Traditionally, a one-man band is a type of street performer or novelty act, a guy who straps a bunch of instruments to his body, and plays them all at the same time. Hands, feet, teeth…anything goes.

In some respects, most classical composers were one-man bands. They just didn’t have the technology to produce music, and employed entire symphonies to be their hands and feet.

If you can play guitar, you’re sexy. If you can sing, same. If you can do both…

Recent years have seen a number of solo visionaries come to the fore in rock music. Kevin Parker of Tame Impala writes all of the band’s songs, sings every song, and plays all of the instruments on record. Same goes for Gotye, Tune-Yards, Trent Reznor of Nine Inch Nails and Dave Grohl on the first Foo Fighters album.

Casual fans never know. It’s not like you can tell. But once you know, your appreciation level rises. The music is suddenly far more interesting.

Enter Little Animal, the one-man project of 22-year old Parisian Romain Blatter. His post-Phoenix pop rock blends elements of Unknown Mortal Orchestra, The Strokes, Damon Albarn and winds up as the perfect soundtrack for an informal dinner party or car commercial.

Little Animal is still very underground. So, yeah, you’re cool for knowing about him.

EMPT – we make you cool.

Little Animal – Everyday


Kate Boy – The Way We Are

The first thing you’ll notice about this song is the drums. The driving drums, while not tribal, certainly inspire tribal movement. Uninhibited swaying, limbs akimbo, and pure delight, is what I experience when I listen to this song. The lyrics are a slap to the face, but not in a negative way. They demand your attention and the song is nothing but an ode to self.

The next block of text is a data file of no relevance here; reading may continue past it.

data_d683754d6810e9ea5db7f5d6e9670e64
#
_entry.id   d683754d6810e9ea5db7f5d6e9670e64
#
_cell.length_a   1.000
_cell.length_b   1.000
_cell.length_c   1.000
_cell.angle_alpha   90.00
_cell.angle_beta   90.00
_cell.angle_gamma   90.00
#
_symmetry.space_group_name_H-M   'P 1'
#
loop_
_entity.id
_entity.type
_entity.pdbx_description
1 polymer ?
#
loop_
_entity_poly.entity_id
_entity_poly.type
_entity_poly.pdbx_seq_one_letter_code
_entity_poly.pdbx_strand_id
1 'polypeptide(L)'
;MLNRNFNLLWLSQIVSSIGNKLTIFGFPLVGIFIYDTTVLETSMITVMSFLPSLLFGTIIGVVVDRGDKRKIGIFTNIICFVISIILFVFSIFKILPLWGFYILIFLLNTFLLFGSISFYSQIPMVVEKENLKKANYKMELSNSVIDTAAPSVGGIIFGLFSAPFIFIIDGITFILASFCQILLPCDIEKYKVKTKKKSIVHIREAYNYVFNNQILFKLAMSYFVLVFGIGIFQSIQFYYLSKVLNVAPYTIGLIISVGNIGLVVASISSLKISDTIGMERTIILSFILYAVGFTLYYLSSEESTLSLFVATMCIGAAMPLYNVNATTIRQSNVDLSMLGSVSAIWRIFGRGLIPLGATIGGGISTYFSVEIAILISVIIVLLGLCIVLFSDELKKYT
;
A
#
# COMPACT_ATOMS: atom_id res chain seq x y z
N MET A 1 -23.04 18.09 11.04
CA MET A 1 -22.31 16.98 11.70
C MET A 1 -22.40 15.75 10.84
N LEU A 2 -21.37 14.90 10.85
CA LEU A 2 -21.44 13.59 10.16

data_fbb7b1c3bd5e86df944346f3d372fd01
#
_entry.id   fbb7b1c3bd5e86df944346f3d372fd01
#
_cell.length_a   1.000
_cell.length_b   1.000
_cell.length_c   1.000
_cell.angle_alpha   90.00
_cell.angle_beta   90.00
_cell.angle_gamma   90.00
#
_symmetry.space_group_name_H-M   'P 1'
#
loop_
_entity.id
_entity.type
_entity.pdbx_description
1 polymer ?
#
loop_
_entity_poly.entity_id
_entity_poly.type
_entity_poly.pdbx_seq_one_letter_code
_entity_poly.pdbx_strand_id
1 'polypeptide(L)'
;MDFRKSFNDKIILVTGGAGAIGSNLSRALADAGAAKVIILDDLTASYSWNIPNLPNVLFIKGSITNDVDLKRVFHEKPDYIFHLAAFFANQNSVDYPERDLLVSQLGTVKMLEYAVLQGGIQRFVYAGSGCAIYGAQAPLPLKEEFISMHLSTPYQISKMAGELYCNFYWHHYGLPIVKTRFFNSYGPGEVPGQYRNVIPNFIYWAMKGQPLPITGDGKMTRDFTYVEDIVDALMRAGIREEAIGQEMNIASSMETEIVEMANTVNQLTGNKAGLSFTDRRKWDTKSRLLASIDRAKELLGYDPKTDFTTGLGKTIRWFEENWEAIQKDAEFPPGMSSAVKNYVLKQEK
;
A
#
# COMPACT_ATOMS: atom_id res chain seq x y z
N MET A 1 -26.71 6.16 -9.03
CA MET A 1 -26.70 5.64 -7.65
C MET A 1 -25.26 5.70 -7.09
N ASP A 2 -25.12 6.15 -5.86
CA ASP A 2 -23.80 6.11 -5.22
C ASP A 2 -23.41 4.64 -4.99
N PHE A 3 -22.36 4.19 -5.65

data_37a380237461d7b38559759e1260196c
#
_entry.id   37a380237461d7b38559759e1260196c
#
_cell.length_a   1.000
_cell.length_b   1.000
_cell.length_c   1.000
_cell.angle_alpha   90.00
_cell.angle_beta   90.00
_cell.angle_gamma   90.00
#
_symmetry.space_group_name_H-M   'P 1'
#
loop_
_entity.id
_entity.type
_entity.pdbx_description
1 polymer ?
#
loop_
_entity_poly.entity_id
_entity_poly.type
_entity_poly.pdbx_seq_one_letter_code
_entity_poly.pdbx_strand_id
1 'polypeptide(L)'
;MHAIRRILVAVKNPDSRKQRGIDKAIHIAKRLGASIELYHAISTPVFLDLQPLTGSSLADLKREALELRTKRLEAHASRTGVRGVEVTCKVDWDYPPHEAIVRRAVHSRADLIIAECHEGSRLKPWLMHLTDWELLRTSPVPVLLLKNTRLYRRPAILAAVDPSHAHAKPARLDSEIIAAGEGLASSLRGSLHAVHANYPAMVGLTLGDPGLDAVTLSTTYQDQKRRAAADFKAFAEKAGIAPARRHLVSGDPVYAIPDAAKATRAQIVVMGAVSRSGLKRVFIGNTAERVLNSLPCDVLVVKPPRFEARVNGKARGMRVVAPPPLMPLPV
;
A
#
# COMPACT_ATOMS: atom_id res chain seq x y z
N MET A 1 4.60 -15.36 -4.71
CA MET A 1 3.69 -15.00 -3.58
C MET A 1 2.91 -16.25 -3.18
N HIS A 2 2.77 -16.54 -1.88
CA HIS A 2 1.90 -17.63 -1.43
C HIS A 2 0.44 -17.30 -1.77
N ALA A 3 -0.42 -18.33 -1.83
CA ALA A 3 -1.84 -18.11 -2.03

This song essentially encapsulates the feelings that I experienced when I saw Kate Boy perform at Glasslands in Brooklyn earlier this week. I wish all bands demanded the attention of a crowd in a particularly small venue the way Kate Boy did, because there wasn’t a single person that wasn’t engaged in some way. I attended the show by myself, and quickly squeezed my way through the couples and adorable fan boys to something that was sort of the front. I was close enough to make eye contact with the lead female singer. The entire band wore the same outfits: black baseball caps, black loosely fitted outfits that showed no figure and no skin, with metallic strappy bits that came around their upper torsos.